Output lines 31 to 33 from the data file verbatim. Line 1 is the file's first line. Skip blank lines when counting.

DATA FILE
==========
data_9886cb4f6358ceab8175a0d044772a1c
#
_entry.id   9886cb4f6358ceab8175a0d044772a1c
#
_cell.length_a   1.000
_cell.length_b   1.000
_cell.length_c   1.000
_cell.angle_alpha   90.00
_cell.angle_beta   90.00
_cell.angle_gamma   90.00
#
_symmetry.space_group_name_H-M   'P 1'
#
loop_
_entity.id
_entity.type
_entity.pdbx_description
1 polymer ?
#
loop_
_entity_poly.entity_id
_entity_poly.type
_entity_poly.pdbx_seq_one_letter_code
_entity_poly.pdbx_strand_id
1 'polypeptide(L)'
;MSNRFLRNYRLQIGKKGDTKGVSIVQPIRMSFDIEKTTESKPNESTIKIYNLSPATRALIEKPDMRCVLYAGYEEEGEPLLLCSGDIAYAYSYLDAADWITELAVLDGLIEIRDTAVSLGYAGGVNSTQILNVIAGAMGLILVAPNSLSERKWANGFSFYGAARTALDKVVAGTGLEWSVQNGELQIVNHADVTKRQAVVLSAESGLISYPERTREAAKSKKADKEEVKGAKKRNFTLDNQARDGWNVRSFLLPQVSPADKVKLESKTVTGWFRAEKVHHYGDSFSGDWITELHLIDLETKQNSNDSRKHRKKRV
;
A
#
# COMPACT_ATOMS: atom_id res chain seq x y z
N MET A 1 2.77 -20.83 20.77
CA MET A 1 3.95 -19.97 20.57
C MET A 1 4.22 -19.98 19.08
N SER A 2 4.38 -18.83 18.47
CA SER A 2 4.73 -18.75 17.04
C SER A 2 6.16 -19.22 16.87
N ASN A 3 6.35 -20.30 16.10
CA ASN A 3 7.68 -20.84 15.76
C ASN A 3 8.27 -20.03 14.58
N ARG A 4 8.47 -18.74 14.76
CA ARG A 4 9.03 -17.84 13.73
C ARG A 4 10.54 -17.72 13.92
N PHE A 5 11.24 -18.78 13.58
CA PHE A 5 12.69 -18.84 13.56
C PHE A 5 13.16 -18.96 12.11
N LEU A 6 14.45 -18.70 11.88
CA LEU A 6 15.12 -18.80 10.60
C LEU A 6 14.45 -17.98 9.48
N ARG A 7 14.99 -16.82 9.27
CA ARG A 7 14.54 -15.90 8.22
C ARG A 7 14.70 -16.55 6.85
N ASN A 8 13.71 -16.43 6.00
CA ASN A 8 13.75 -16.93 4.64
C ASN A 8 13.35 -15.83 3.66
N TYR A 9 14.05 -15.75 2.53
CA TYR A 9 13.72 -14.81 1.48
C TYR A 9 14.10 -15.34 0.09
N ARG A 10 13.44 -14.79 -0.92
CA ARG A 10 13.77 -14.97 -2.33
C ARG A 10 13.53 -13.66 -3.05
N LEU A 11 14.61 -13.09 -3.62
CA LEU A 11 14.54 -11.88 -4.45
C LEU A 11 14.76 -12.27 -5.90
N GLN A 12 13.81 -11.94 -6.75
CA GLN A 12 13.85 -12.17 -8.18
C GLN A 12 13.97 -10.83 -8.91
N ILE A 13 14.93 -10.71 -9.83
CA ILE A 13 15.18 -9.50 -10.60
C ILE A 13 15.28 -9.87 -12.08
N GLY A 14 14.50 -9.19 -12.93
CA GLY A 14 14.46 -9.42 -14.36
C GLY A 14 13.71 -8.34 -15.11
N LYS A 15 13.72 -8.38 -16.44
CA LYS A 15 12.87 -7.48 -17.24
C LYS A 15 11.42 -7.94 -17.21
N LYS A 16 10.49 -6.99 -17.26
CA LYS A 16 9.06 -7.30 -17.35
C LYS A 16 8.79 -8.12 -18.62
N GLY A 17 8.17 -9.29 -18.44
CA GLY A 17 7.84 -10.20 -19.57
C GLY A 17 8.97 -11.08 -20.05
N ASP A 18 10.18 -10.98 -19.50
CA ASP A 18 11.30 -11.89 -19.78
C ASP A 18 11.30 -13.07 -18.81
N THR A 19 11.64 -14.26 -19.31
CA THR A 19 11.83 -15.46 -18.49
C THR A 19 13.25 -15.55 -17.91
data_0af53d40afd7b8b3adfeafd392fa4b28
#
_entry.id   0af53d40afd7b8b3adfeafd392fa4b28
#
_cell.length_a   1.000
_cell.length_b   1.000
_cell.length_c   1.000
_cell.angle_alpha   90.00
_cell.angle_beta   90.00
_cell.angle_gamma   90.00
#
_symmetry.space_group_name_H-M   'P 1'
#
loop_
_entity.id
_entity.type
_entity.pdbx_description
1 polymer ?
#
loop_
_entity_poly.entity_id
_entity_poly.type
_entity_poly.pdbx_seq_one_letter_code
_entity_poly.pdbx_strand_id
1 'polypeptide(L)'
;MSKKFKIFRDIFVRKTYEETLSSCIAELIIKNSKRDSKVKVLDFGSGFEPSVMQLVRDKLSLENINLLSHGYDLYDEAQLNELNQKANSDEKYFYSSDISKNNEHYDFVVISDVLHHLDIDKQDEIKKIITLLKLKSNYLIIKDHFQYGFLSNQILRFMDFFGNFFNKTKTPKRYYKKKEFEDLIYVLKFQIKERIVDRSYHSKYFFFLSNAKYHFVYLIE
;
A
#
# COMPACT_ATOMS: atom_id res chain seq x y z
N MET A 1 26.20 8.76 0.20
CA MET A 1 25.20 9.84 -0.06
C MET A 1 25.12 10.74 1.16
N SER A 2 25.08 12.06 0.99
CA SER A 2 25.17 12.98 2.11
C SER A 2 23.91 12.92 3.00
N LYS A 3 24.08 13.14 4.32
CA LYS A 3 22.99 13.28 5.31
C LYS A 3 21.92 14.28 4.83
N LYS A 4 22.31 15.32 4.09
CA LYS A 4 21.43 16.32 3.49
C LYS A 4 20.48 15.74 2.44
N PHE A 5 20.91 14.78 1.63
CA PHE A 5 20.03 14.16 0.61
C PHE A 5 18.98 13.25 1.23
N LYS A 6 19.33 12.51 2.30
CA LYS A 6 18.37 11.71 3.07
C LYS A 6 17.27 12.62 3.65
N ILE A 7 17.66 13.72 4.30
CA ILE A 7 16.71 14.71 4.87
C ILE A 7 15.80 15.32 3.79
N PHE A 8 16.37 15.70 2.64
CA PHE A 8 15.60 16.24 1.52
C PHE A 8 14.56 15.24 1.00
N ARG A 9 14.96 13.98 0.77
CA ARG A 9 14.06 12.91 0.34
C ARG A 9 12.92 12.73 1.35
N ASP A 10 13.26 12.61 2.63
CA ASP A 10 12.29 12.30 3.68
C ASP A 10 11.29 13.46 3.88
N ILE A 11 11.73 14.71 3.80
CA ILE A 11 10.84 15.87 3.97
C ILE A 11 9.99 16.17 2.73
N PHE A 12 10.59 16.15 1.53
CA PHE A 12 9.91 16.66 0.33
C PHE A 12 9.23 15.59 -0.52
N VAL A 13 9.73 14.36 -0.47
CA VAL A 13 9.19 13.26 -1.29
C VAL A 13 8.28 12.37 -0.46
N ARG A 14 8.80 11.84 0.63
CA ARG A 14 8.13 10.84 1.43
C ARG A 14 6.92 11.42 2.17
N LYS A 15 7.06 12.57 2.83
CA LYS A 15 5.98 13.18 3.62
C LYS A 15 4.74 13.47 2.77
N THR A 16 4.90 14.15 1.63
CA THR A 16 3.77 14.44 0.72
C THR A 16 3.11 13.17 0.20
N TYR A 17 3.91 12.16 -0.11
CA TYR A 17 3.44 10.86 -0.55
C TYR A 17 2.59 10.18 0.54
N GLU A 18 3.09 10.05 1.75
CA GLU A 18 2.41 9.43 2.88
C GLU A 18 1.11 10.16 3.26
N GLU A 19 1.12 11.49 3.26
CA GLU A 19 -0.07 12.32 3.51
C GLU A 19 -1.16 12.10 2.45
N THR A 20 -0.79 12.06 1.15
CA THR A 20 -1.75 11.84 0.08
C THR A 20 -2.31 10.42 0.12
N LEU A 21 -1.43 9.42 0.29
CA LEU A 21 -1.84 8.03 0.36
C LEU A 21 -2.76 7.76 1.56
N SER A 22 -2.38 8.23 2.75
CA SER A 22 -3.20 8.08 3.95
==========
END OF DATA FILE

N MET A 1 2.77 -20.83 20.77
CA MET A 1 3.95 -19.97 20.57
C MET A 1 4.22 -19.98 19.08